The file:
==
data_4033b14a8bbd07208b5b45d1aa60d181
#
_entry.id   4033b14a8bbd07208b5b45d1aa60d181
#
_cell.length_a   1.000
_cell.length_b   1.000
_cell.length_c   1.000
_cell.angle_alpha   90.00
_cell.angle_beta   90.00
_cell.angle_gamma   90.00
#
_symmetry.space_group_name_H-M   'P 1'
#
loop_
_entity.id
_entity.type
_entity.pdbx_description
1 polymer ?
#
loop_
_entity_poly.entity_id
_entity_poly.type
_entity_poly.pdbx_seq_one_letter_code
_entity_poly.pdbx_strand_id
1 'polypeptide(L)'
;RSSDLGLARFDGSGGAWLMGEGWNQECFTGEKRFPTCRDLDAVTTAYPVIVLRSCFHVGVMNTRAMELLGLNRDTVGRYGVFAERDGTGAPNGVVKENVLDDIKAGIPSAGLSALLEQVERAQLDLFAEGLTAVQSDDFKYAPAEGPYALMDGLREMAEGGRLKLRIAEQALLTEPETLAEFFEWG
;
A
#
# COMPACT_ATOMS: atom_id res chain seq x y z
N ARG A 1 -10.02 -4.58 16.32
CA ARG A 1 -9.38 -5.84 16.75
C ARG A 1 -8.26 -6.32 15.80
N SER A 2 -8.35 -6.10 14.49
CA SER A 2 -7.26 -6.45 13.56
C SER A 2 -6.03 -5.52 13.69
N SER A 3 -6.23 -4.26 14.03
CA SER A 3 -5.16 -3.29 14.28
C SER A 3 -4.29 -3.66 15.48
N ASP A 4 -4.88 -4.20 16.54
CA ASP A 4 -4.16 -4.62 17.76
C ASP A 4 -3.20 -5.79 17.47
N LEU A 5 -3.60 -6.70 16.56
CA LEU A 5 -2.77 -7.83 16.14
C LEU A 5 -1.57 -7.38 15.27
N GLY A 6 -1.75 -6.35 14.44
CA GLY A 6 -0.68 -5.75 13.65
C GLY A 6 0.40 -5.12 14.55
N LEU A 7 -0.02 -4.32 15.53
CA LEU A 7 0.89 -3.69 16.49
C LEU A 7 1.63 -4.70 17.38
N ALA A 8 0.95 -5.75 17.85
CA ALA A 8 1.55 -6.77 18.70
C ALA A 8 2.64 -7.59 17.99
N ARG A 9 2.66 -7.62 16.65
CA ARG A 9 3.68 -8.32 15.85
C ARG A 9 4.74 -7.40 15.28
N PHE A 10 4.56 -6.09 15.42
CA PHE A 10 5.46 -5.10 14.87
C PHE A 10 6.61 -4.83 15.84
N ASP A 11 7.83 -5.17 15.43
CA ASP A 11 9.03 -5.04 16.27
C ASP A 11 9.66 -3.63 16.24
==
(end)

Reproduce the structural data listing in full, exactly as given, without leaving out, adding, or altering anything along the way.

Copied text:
data_4033b14a8bbd07208b5b45d1aa60d181
#
_entry.id   4033b14a8bbd07208b5b45d1aa60d181
#
_cell.length_a   1.000
_cell.length_b   1.000
_cell.length_c   1.000
_cell.angle_alpha   90.00
_cell.angle_beta   90.00
_cell.angle_gamma   90.00
#
_symmetry.space_group_name_H-M   'P 1'
#
loop_
_entity.id
_entity.type
_entity.pdbx_description
1 polymer ?
#
loop_
_entity_poly.entity_id
_entity_poly.type
_entity_poly.pdbx_seq_one_letter_code
_entity_poly.pdbx_strand_id
1 'polypeptide(L)'
;RSSDLGLARFDGSGGAWLMGEGWNQECFTGEKRFPTCRDLDAVTTAYPVIVLRSCFHVGVMNTRAMELLGLNRDTVGRYGVFAERDGTGAPNGVVKENVLDDIKAGIPSAGLSALLEQVERAQLDLFAEGLTAVQSDDFKYAPAEGPYALMDGLREMAEGGRLKLRIAEQALLTEPETLAEFFEWG
;
A
#
# COMPACT_ATOMS: atom_id res chain seq x y z
N ARG A 1 -10.02 -4.58 16.32
CA ARG A 1 -9.38 -5.84 16.75
C ARG A 1 -8.26 -6.32 15.80
N SER A 2 -8.35 -6.10 14.49
CA SER A 2 -7.26 -6.45 13.56
C SER A 2 -6.03 -5.52 13.69
N SER A 3 -6.23 -4.26 14.03
CA SER A 3 -5.16 -3.29 14.28
C SER A 3 -4.29 -3.66 15.48
N ASP A 4 -4.88 -4.20 16.54
CA ASP A 4 -4.16 -4.62 17.76
C ASP A 4 -3.20 -5.79 17.47
N LEU A 5 -3.60 -6.70 16.56
CA LEU A 5 -2.77 -7.83 16.14
C LEU A 5 -1.57 -7.38 15.27
N GLY A 6 -1.75 -6.35 14.44
CA GLY A 6 -0.68 -5.75 13.65
C GLY A 6 0.40 -5.12 14.55
N LEU A 7 -0.02 -4.32 15.53
CA LEU A 7 0.89 -3.69 16.49
C LEU A 7 1.63 -4.70 17.38
N ALA A 8 0.95 -5.75 17.85
CA ALA A 8 1.55 -6.77 18.70
C ALA A 8 2.64 -7.59 17.99
N ARG A 9 2.66 -7.62 16.65
CA ARG A 9 3.68 -8.32 15.85
C ARG A 9 4.74 -7.40 15.28
N PHE A 10 4.56 -6.09 15.42
CA PHE A 10 5.46 -5.10 14.87
C PHE A 10 6.61 -4.83 15.84
N ASP A 11 7.83 -5.17 15.43
CA ASP A 11 9.03 -5.04 16.27
C ASP A 11 9.66 -3.63 16.24